Center Street Cycletrack

Project Intro:

There is a plan to bring a protected, two-way cycletrack to Center Street. The project is currently in the engineering and design phase at RTC and is due to be constructed in 2023. This is a key piece of making bicycling viable through central Reno. It connects 3 key bikeable neighborhoods that have currently have limited bicycle infrastructure: UNR, Downtown, and Midtown.


We successfully worked with RTC, the City of Reno, and local businesses to initiate the approval, design, and construction of a two-way, protected cycle track on Center Street from the University to Cheney St. in MidTown. Construction is tentatively scheduled for 2021.

Historical Information:

During the Virginia Street corridor study from 2013 to 2014, there was a significant struggle with fitting everything in that people wanted in the new Virginia Street. Through extensive outreach and public engagement, the RTC along with the bicycling community and local stakeholders agreed upon compromise for how to address bicyclists: they would have a safe parallel route to Virginia Street connecting UNR, Downtown, and midtown but there was not enough room on the road to fit a dedicated bicycle facility on Virginia Street itself.  This compromise has now been set in stone on Virginia Street south of Liberty Avenue; there are no dedicated bicycle facilities and no space for them.  While the first part of the deal has been done, bicyclists eagerly awaited the selection of an alternative route.  Following an alternative analysis in 2019 which included a protected bicycle facility on Virginia Street, the best and most feasible option was identified: a two-way protected cycle track on Center Street between 9th Street and Cheney Street. The study also stated that a protected bicycle facility on Virginia Street was the only option deemed infeasible due to frequent closures for Special Events and the “unacceptable traffic operations throughout the corridor” removing left turns would cause (Downtown Bicycle Facility Alternatives Analysis – Center, Sierra, and Virginia; 2019). The City of Reno and RTC Boards both approved the findings and the Center Street Cycle Track was recommended to move forward into the engineering process. Funding for design and construction of the project was included in the Regional Transportation Plan (RTP) which was just approved in March 2021.  Within the RTP, the Center Street Cycle track was identified as a project supporting land-use and economic development policies and a key safety project.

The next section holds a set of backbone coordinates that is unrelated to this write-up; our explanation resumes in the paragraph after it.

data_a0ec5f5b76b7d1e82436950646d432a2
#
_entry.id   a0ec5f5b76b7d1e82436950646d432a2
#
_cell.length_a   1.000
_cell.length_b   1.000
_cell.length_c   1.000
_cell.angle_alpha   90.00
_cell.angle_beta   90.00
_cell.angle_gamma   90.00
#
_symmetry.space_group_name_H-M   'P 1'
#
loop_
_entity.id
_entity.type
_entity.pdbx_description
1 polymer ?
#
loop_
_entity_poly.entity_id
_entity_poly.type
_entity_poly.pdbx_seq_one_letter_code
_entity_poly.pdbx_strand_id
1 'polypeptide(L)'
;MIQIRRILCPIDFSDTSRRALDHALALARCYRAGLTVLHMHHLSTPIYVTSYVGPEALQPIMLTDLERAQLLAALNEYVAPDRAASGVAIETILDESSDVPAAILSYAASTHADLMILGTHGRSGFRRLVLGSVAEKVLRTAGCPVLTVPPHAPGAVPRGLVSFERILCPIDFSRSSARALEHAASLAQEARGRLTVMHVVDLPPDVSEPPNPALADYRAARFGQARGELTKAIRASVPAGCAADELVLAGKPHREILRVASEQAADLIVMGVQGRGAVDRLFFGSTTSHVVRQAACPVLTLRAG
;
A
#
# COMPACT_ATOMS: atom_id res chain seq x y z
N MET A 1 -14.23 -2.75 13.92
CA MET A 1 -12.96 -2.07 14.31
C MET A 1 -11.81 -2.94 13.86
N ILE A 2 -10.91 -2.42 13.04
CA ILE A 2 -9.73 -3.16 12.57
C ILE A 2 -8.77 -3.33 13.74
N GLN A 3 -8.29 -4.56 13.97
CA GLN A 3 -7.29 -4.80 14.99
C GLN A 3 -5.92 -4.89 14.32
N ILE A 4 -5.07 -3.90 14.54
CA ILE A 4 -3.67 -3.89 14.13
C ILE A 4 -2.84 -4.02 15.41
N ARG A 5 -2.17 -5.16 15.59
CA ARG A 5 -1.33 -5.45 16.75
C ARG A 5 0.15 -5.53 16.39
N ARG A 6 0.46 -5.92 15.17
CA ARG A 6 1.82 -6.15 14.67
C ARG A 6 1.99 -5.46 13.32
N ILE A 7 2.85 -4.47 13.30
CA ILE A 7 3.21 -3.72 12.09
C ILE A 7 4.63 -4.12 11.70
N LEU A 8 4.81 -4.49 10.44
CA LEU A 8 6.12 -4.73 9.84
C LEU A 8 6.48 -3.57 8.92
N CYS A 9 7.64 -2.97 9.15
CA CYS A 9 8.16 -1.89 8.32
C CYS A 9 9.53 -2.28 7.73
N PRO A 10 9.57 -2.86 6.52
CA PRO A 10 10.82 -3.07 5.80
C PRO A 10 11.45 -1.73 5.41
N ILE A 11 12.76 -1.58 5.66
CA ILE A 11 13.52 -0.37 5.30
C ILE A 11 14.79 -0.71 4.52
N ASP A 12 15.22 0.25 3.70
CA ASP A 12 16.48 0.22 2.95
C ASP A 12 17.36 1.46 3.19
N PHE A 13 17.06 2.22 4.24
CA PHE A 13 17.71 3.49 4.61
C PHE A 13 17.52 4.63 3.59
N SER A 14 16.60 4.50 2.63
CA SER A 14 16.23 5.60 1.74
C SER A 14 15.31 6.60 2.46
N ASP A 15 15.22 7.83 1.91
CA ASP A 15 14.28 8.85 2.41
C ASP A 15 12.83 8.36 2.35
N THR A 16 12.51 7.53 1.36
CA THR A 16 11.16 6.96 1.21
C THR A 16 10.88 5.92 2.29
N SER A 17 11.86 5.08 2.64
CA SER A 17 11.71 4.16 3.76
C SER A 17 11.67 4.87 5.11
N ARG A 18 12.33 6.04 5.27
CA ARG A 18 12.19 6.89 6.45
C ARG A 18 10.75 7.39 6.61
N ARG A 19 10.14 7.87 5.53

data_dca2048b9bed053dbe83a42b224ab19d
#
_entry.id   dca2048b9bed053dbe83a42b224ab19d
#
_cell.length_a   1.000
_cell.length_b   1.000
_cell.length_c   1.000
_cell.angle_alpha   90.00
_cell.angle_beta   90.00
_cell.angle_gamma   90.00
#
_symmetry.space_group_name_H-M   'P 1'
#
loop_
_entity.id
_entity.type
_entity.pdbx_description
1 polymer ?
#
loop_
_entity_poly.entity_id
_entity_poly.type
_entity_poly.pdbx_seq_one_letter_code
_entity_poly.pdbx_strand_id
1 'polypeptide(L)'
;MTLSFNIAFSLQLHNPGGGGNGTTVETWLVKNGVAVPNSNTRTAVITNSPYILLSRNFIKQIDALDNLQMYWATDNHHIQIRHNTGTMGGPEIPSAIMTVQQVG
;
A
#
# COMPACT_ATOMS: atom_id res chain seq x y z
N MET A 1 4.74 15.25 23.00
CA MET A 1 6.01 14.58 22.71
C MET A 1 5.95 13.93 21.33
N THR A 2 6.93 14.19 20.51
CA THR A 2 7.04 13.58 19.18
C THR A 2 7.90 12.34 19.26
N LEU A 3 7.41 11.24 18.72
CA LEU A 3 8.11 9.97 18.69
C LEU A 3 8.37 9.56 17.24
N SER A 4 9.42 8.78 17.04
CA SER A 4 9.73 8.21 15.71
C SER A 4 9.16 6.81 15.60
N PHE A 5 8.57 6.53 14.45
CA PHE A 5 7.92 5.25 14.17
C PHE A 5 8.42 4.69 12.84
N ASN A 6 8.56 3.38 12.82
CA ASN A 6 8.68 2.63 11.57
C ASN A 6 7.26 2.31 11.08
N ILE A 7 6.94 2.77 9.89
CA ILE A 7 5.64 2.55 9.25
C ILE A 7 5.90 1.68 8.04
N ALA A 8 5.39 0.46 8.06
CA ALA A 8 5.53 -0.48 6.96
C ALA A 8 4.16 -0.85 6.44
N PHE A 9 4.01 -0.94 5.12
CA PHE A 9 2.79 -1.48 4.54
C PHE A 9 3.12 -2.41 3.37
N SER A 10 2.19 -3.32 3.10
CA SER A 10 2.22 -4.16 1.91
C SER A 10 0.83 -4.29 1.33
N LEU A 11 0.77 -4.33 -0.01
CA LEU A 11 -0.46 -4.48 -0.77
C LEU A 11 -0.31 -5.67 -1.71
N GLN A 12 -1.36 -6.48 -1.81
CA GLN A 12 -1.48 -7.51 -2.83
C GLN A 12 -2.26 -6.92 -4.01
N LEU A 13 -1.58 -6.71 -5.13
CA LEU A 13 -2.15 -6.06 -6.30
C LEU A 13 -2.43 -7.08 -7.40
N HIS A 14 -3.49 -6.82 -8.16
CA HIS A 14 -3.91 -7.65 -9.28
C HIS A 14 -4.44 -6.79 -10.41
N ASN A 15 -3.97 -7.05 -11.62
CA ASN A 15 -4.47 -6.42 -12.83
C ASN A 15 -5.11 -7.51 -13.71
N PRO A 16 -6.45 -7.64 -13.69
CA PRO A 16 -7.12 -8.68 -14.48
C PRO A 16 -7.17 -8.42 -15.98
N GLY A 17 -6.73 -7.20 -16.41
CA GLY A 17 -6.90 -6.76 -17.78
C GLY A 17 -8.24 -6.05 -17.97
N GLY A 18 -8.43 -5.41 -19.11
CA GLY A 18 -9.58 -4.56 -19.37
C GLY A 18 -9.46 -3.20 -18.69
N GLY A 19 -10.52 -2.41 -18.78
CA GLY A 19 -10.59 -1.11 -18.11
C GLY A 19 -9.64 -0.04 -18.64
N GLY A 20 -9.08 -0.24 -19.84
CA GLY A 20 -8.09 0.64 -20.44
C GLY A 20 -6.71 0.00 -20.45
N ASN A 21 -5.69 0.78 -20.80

This is where the logical process to finally deliver on the grand bargain between bicyclists and the RTC begins to fall apart.  The RTC, at the urging of the Row Casinos (ROW Letter November 30, 2020), paused the Center Street Cycle Track project during their August board meeting in order to help the City conduct a placemaking study focused on creating a strong vision for the future of Virginia Street in the downtown area.  RTC Executive Director stated that there is no pause on the project but instead that “I think as we’ve gotten to that 30% percent design [on Center Street], we realize that we probably look a little more closely at Virginia Street before we go to 90%.” And that “There’s just things that came up along the way that caused us to think we should consider a bit more before we get too far down the road and kick ourselves and saying ‘why didn’t we think of that.’” (Reno News & Review article, Center Street Cycle Track Derailed?) 

No public agency would intentionally follow such an illogical planning process, so what are the things that came up? What changed so significantly in the downtown area since March, 2021 that the protected bicycle facilities on Virginia Street that have twice been deemed infeasible by the RTC itself are now being reconsidered?  What new route could be identified to connect UNR, downtown, and midtown that can be constructed with minimal impact to traffic (RTC Staff report Item 6.1 8/20/21) that has not already been studied and analyzed?
Our world is burning with the impacts of climate change and the IPCC just issued a red alert about the urgent need to address climate change.  One of the major strategies to reduce greenhouse gas emissions in the transportation sector is to get people out of cars and onto other modes, including the bicycle.  For anyone who has ridden a bicycle on our current bicycle network, it is no surprise that the majority of people will not get on a bicycle unless they feel safe and comfortable (Four Types of Cyclists, Geller).  The Center Street Cycle Track represents the safe and comfortable kind of bicycle facility that would actually get people onto a bike who are not already riding and make a tangible impact towards reducing local greenhouse gas emissions.

The RTC is failing to live up to their end of the bargain and delaying a vitally important safety and sustainability project for no other stated purpose than to re-study a concept that they themselves have already soundly rejected at the suggestion of a single major constituent, The Row Casinos.  If you would like to see the Center Street Cycle Track continue to move forward, please call your Reno City Council Member today and tell them we can not delay this project and the need to boldly address climate change a moment longer. 

Letters of Submitted Through the Safe Mobility for All Survey: